November 2014

Solving problems with startups

Thursday, November 27th, 2014

Interesting insider Q&A with Paul Sutter, co-founder of Quantcast. Via Hacker News:

Q: What methodical process did you follow for your startup? Did you first test the market using tactics similar to the lean startup approach?

A: Basically, make a list of known problems that you’re well suited to solving, rank them by criteria, fail a lot, bang your head against the wall, and eventually things start to stick.

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Web interest in Apache Storm, Kafka, Spark in the Python community

Thursday, November 27th, 2014

Apache Storm, Kafka, and Spark are gaining a lot of momentum in the data analysis and processing communities. I was curious whether the interest in using these technologies with Python, in particular, is growing. Based on these Google Trends reports, it seems like it is.

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Everybody Worships

Wednesday, November 26th, 2014

From David Foster Wallace’s Kenyon College commencement speech, “This is Water”.

Everybody worships.

The only choice we get is what to worship. And the compelling reason for maybe choosing some sort of god or spiritual-type thing to worship — be it JC or Allah, be it YHWH or the Wiccan Mother Goddess, or the Four Noble Truths, or some inviolable set of ethical principles — is that pretty much anything else you worship will eat you alive.

If you worship money and things, if they are where you tap real meaning in life, then you will never have enough, never feel you have enough.

It’s the truth.

Worship your body and beauty and sexual allure and you will always feel ugly. And when time and age start showing, you will die a million deaths before they finally grieve you.

On one level, we all know this stuff already. It’s been codified as myths, proverbs, clichés, epigrams, parables; the skeleton of every great story. The whole trick is keeping the truth up front in daily consciousness.

Worship power, you will end up feeling weak and afraid, and you will need ever more power over others to numb you to your own fear.

Worship your intellect, being seen as smart, you will end up feeling stupid, a fraud, always on the verge of being found out.

But the insidious thing about these forms of worship is not that they’re evil or sinful, it’s that they’re unconscious. They are default settings.

They’re the kind of worship you just gradually slip into, day after day, getting more and more selective about what you see and how you measure value without ever being fully aware that that’s what you’re doing.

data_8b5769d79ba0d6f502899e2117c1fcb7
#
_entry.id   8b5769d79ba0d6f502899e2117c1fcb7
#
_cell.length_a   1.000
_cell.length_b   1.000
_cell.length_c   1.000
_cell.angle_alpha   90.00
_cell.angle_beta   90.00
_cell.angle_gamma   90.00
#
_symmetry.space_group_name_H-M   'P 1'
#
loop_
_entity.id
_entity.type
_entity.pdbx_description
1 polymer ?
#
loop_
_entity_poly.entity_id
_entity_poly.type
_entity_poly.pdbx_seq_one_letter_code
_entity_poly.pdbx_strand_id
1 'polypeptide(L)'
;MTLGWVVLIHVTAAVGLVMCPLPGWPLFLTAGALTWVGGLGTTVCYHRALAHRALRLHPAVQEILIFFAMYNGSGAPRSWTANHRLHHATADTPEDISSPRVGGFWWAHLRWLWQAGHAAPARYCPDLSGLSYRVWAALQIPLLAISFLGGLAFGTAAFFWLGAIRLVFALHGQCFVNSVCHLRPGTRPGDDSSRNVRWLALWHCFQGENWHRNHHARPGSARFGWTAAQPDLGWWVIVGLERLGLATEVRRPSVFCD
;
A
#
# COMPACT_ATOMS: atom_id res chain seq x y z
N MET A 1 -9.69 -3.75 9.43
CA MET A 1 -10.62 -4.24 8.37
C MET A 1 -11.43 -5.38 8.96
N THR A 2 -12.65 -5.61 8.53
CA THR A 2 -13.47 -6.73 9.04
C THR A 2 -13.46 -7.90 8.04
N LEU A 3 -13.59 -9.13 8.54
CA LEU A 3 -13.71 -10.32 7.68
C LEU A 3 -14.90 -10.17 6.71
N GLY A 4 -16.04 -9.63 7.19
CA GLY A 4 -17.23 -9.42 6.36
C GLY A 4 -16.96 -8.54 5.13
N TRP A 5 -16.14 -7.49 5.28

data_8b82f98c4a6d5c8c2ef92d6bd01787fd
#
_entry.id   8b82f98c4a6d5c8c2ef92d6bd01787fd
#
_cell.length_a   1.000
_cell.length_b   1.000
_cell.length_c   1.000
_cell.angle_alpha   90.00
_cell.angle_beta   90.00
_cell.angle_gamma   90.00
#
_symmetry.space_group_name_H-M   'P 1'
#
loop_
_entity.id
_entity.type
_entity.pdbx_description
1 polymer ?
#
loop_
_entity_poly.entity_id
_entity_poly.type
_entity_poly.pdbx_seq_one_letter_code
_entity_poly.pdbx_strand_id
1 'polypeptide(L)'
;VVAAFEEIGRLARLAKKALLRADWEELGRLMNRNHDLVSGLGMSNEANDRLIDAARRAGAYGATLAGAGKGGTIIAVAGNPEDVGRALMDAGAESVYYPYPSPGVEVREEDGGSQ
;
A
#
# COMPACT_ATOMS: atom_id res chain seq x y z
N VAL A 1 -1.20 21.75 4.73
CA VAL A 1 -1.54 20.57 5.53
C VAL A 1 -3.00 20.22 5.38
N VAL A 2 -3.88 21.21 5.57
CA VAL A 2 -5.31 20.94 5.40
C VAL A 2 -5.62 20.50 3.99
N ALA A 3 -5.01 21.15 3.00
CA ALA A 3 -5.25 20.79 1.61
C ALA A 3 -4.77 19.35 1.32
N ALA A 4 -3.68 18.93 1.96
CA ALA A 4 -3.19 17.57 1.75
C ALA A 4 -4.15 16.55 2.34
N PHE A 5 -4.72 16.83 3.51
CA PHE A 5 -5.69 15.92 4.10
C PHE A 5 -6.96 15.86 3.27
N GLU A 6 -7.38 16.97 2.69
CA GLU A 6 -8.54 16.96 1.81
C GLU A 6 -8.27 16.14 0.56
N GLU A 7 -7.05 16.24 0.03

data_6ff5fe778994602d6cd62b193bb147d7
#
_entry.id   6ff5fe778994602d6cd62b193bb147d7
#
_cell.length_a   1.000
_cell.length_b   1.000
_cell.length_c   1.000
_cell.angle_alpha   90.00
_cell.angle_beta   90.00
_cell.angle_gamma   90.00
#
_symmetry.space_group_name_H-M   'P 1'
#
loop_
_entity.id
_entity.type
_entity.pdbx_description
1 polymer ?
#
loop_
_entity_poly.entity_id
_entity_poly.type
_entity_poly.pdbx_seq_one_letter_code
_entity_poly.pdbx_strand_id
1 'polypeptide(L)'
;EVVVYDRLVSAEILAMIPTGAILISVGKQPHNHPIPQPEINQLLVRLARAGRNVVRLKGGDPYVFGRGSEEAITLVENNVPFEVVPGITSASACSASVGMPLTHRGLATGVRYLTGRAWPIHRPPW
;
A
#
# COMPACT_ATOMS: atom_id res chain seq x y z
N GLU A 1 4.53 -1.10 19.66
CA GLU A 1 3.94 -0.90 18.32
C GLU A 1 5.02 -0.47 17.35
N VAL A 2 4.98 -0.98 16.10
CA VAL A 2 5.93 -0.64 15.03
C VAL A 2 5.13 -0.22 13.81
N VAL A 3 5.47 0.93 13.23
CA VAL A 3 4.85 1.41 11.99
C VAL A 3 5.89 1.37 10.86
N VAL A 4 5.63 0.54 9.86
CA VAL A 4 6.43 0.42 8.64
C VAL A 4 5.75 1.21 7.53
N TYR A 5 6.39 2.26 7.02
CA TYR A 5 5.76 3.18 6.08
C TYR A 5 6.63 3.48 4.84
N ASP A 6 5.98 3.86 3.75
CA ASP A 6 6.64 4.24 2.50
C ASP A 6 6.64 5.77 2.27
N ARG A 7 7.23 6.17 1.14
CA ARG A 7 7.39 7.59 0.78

Listen to the full audio, it’s only ~20mins. Worth it.

Clojonic: Pythonic Clojure

Sunday, November 2nd, 2014

In June 2012, I promised myself that I’d learn Clojure “as a mind expander”. As a long-time Python programmer who has been using Python full-time in my work at, I wanted to explore. I wrote then:

I don’t know whether Clojure programs will be better or worse than equivalent Python programs. But I know they will be different.

It took me awhile, but in January of this year, I started teaching myself the language.

Rich Hickey, and the “Cult of Personality”

My approach was to first learn the underpinnings of the language from books and online videos. If you embark on this for Clojure, you will inevitably run into the copious publicly-available material from the language’s creator, Rich Hickey.

In stark contrast to Guido van Rossum in the Python community, Rich Hickey is undeniably not just the Clojure language’s creator, but also a kind of spokesperson for a functional programming renaissance. Guido van Rossum generally lays low and lets the Python language and community speak for itself, and tries to avoid controversy. To him, Python is just a popular tool he happened to create, and it doesn’t represent any major paradigm shift in programming. It’s a positive evolutionary improvement supported by a great open source ecosystem and community. To Hickey, however, “traditional” programming languages — but especially popular ones with an object-oriented focus, such as Java and C++ — are just plain wrong. He proposes Clojure as an antidote of sorts.

You can get the gist of this from his motivating videos, such as Hammock-Driven Development, Are We There Yet?, and Simple Made Easy. For a thorough overview of Clojure as a language, you can also get a walkthrough by Hickey, given to a room full of Java developers, in Clojure for Java Programmers Part I and Part II.

Here is a summary of the viewpoint. Most languages are missing some important attributes that can help us tackle the most complex issues in programming projects:

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